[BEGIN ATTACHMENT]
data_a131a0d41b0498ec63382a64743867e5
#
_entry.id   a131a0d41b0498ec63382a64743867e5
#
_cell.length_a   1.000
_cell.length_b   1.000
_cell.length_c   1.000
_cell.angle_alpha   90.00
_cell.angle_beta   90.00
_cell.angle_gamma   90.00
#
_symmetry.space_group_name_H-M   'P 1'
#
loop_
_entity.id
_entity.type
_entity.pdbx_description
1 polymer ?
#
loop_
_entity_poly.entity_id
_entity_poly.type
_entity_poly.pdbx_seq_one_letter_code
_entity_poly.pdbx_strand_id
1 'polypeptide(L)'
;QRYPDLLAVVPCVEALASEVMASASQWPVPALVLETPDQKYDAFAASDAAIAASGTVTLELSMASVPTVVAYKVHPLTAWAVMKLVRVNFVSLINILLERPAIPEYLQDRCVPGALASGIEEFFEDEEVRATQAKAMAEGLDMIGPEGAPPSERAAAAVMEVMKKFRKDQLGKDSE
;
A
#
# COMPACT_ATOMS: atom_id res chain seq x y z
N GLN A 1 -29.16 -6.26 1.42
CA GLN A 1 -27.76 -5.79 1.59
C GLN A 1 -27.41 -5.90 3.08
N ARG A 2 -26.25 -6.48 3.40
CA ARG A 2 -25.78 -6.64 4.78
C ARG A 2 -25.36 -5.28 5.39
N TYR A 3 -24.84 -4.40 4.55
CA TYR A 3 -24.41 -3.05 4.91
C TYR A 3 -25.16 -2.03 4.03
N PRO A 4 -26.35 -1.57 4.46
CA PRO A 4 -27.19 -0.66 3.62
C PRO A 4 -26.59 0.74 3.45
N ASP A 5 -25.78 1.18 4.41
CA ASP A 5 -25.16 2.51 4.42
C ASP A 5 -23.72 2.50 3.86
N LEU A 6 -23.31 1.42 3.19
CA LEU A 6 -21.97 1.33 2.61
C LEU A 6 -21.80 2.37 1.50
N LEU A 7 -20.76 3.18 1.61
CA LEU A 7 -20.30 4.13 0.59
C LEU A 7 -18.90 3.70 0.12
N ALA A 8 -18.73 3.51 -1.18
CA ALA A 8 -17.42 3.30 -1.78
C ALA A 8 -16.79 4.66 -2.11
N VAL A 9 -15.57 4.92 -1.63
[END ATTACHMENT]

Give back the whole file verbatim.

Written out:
data_a131a0d41b0498ec63382a64743867e5
#
_entry.id   a131a0d41b0498ec63382a64743867e5
#
_cell.length_a   1.000
_cell.length_b   1.000
_cell.length_c   1.000
_cell.angle_alpha   90.00
_cell.angle_beta   90.00
_cell.angle_gamma   90.00
#
_symmetry.space_group_name_H-M   'P 1'
#
loop_
_entity.id
_entity.type
_entity.pdbx_description
1 polymer ?
#
loop_
_entity_poly.entity_id
_entity_poly.type
_entity_poly.pdbx_seq_one_letter_code
_entity_poly.pdbx_strand_id
1 'polypeptide(L)'
;QRYPDLLAVVPCVEALASEVMASASQWPVPALVLETPDQKYDAFAASDAAIAASGTVTLELSMASVPTVVAYKVHPLTAWAVMKLVRVNFVSLINILLERPAIPEYLQDRCVPGALASGIEEFFEDEEVRATQAKAMAEGLDMIGPEGAPPSERAAAAVMEVMKKFRKDQLGKDSE
;
A
#
# COMPACT_ATOMS: atom_id res chain seq x y z
N GLN A 1 -29.16 -6.26 1.42
CA GLN A 1 -27.76 -5.79 1.59
C GLN A 1 -27.41 -5.90 3.08
N ARG A 2 -26.25 -6.48 3.40
CA ARG A 2 -25.78 -6.64 4.78
C ARG A 2 -25.36 -5.28 5.39
N TYR A 3 -24.84 -4.40 4.55
CA TYR A 3 -24.41 -3.05 4.91
C TYR A 3 -25.16 -2.03 4.03
N PRO A 4 -26.35 -1.57 4.46
CA PRO A 4 -27.19 -0.66 3.62
C PRO A 4 -26.59 0.74 3.45
N ASP A 5 -25.78 1.18 4.41
CA ASP A 5 -25.16 2.51 4.42
C ASP A 5 -23.72 2.50 3.86
N LEU A 6 -23.31 1.42 3.19
CA LEU A 6 -21.97 1.33 2.61
C LEU A 6 -21.80 2.37 1.50
N LEU A 7 -20.76 3.18 1.61
CA LEU A 7 -20.30 4.13 0.59
C LEU A 7 -18.90 3.70 0.12
N ALA A 8 -18.73 3.51 -1.18
CA ALA A 8 -17.42 3.30 -1.78
C ALA A 8 -16.79 4.66 -2.11
N VAL A 9 -15.57 4.92 -1.63